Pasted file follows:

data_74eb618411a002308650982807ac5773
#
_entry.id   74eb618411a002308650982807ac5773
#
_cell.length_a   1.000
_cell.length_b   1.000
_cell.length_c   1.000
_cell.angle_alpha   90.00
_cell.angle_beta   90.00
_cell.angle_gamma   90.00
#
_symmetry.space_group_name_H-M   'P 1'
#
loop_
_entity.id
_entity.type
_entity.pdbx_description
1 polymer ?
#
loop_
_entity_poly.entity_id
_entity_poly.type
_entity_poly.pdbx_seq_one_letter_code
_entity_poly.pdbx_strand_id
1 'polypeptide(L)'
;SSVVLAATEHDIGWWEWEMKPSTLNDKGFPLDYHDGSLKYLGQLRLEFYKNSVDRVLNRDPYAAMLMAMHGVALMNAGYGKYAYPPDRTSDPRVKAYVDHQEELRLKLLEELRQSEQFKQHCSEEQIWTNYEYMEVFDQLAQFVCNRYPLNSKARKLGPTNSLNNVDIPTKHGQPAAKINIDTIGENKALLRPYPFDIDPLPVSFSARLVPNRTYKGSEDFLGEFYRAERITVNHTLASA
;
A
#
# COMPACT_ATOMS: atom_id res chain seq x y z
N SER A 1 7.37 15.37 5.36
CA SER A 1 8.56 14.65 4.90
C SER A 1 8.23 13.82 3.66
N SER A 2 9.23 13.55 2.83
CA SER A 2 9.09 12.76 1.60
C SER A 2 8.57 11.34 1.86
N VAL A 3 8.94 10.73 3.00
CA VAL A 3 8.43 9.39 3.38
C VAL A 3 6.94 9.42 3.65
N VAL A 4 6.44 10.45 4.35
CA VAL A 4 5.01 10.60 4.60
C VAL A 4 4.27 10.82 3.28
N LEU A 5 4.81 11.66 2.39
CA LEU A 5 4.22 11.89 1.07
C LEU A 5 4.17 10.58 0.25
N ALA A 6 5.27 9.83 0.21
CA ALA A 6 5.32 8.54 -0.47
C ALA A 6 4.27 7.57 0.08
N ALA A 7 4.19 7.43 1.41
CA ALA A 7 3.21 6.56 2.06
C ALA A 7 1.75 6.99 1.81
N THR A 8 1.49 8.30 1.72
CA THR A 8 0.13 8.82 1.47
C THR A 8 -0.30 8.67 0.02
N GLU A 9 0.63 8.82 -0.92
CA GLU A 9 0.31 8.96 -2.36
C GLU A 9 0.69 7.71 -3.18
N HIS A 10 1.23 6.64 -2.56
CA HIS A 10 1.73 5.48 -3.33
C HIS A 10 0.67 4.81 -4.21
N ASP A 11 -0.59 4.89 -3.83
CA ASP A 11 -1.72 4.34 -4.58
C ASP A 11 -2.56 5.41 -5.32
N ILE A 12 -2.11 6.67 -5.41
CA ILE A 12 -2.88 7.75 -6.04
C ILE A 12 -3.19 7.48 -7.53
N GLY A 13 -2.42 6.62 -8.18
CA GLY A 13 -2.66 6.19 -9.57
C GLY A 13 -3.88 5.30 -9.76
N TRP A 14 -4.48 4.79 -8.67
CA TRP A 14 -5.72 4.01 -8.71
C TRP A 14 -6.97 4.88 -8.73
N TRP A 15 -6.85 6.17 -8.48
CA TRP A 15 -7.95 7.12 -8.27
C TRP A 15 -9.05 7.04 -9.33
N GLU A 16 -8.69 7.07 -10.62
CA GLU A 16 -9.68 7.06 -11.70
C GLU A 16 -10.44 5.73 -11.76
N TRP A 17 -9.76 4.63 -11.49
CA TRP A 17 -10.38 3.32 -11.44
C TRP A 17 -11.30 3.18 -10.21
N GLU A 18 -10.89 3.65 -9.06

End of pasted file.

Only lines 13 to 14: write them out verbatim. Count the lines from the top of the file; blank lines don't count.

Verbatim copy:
#
loop_